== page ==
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California to vote on recreational pot again: What’s changed since 2010?

A March poll found 53 percent of Californians are in favor of the legalization of marijuana for recreational use. Will that carry over to the polls Nov. 8? 

Jeff Chiu/AP
Lt. Gov. Gavin Newsom (r.) speaks in support of the 'Adult Use of Marijuana Act' ballot measure in San Francisco in May. The measure is expected to appear on the ballot in November.

California will have a second chance to legalize the recreational use of marijuana for adults over 21, after a measure to make it the first state to do so failed in 2010.

The proposed “Adult Use of Marijuana Act,” submitted by the Let’s Get It Right California! campaign, is expected to appear on the ballot November 8. The California secretary of State’s office verified a random sample of the signatures on the petition, and Secretary Alex Padilla is scheduled to officially certify the initiative Thursday.

A March poll suggests a diverse majority of Californians is in favor the legalization of marijuana. The bump from the 53 percent who said “no” to the 2010 ballot measure comes not only from the predictable demographics (younger, Democratic), but also surprising ones. The wider support shows a shift in attitudes toward marijuana in the country’s most populous state, as Colorado, Washington, Oregon, and Alaska have shown how a state and its counties and municipalities can oversee the legalization of marijuana.

“This is six years later. We’ve already seen legalization pass and be successful in other states. So it’s a different world in talking about his issue than it was,” Taylor West, deputy director of the National Cannabis Industry Association, told The Los Angeles Times.

The measure would permit those 21 years and older to possess up to an ounce of marijuana for private recreational use and to cultivate up to six plants. Consumption in public places, such as on the sidewalk and in parks, and on private property within 1,000 feet of a school or youth center while children are there would be illegal, according to the Orange County Register. The measure would also establish a system to license, regulate, and tax marijuana sales. California’s Legislative Analyst’s Office anticipates up to $1 billion in revenue from those sales, not including additional taxes counties and municipalities would be able to impose.  

California was the first state to legalize the medical use of marijuana in 1996. About 19 of every 1,000 Californians are legal medical marijuana patients, according to data collected by, an organization that conducts research on controversial issues.

But Californians rejected the 2010 measure, which would have permitted adults to possess up to an ounce of marijuana and grow up to 25 square feet of cannabis plants. Critics worried the legalization of marijuana would exacerbate all drug use, and then-US Attorney General Eric Holder warned the Obama administration would “vigorously enforce” federal drug laws against people who grow, sell, or distribute recreational marijuana, as Brad Knickerbocker reported for The Christian Science Monitor at the time. Among the majority of voters who rejected were Republicans and Independents. Many of their stances have shifted since then.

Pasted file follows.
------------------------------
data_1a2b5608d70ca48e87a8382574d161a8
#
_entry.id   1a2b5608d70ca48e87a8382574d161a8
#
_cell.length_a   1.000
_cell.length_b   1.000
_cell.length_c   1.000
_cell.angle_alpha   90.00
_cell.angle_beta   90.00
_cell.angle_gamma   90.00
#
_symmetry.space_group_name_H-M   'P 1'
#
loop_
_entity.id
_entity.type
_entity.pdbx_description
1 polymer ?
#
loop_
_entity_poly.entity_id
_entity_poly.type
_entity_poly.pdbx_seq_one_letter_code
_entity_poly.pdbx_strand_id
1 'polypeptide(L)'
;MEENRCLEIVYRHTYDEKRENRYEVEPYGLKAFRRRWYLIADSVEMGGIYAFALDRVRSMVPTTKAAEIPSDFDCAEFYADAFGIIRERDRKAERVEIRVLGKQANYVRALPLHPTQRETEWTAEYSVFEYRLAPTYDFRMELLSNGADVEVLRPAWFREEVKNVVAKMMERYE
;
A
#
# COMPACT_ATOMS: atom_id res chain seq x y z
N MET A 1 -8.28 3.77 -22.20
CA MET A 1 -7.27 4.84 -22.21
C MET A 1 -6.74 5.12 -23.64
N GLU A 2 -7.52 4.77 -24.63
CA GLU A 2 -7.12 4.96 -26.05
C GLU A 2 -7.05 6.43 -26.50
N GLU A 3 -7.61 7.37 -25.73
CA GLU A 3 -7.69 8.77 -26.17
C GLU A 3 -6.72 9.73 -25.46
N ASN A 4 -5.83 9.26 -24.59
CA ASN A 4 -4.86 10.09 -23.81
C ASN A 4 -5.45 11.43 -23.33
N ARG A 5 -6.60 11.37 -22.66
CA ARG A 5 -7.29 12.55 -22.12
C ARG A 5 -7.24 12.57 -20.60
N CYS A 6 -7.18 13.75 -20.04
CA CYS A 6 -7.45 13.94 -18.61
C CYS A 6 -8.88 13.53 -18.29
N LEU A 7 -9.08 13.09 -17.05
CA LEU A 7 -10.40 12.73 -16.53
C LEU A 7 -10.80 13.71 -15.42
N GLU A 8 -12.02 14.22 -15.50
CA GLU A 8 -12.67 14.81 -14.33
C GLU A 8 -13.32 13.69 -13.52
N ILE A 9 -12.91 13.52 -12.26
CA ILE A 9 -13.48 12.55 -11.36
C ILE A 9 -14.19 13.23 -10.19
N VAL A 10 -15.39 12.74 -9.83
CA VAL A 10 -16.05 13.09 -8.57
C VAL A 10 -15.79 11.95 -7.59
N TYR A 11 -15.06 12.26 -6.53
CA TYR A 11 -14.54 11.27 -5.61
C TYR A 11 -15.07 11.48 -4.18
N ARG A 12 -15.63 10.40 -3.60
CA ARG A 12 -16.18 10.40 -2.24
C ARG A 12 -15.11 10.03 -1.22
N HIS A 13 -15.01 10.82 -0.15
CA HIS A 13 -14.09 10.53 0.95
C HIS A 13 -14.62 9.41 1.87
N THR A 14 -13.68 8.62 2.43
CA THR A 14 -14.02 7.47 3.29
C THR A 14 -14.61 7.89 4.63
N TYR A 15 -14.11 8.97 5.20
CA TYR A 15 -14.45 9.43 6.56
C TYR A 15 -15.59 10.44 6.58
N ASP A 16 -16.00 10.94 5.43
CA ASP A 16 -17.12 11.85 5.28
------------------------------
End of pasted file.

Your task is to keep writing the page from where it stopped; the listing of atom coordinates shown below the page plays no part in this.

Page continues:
Among the 53 percent of Californians who are in favor of legalizing marijuana, support among those over 55, Republicans, Independents, and Latinos has surged, a poll conducted in March by the Public Policy Institute of California found. Among the state’s population over 55 years old, 52 percent are in favor of the legalization of marijuana; 42 percent were in favor in 2010. Support has increased since 2010 among Republicans by 10 percent (at 44 percent) Independents by 2 percent (at 57 percent), and Latinos by 5 percent (at 42 percent) as well. 

The shifting attitudes come after Colorado and Washington approved the legalization of marijuana in 2012, and Alaska, Oregon, and the District of Columbia followed in 2014.

Law enforcement and health groups, however, aren’t convinced. In addition to their concerns the new role dealers of harder drugs can have in the marijuana industry, they worry about drugged driving, which the jury is out on.   

After Colorado legalized marijuana in 2012, the number of highway fatalities in which the driver tested positive for the active ingredient in marijuana increased from 23 in 2013 to 37 in 2014, according to a report released in April by the state’s Department of Public Safety. In nearby Washington, the number of fatal crashes caused by a driver who tested positive for marijuana has doubled since voters legalized pot in 2012, according to a study released Tuesday by AAA. 

But a 2015 study from the National Highway Traffic Safety Administration found data “did not show a significant increase in levels of crash risk” for drivers with cannabis alone in their systems when it controlled for factors such as age and alcohol consumption, according to the Orange County Register. 

Opponents of the measure have also warned that the legalization of marijuana will increase drug use among adolescents. But a Healthy Kids Colorado Survey found drug use reported by the state’s high schoolers in 2015 is comparable to the national average.

As California prepares for the vote, as well as the presidential elections, the two camps will no doubt ramp up their campaign efforts in the coming months. The “Adult Use of Marijuana Act” has $3.7 million in its coffers so far, and is backed by Lt. Gov. Gavin Newsom and former-Facebook President Sean Parker. The Coalition for Responsible Drug Policies, made up of law enforcement and health professionals, has raised about $125,000.

This report contains material from Reuters. 

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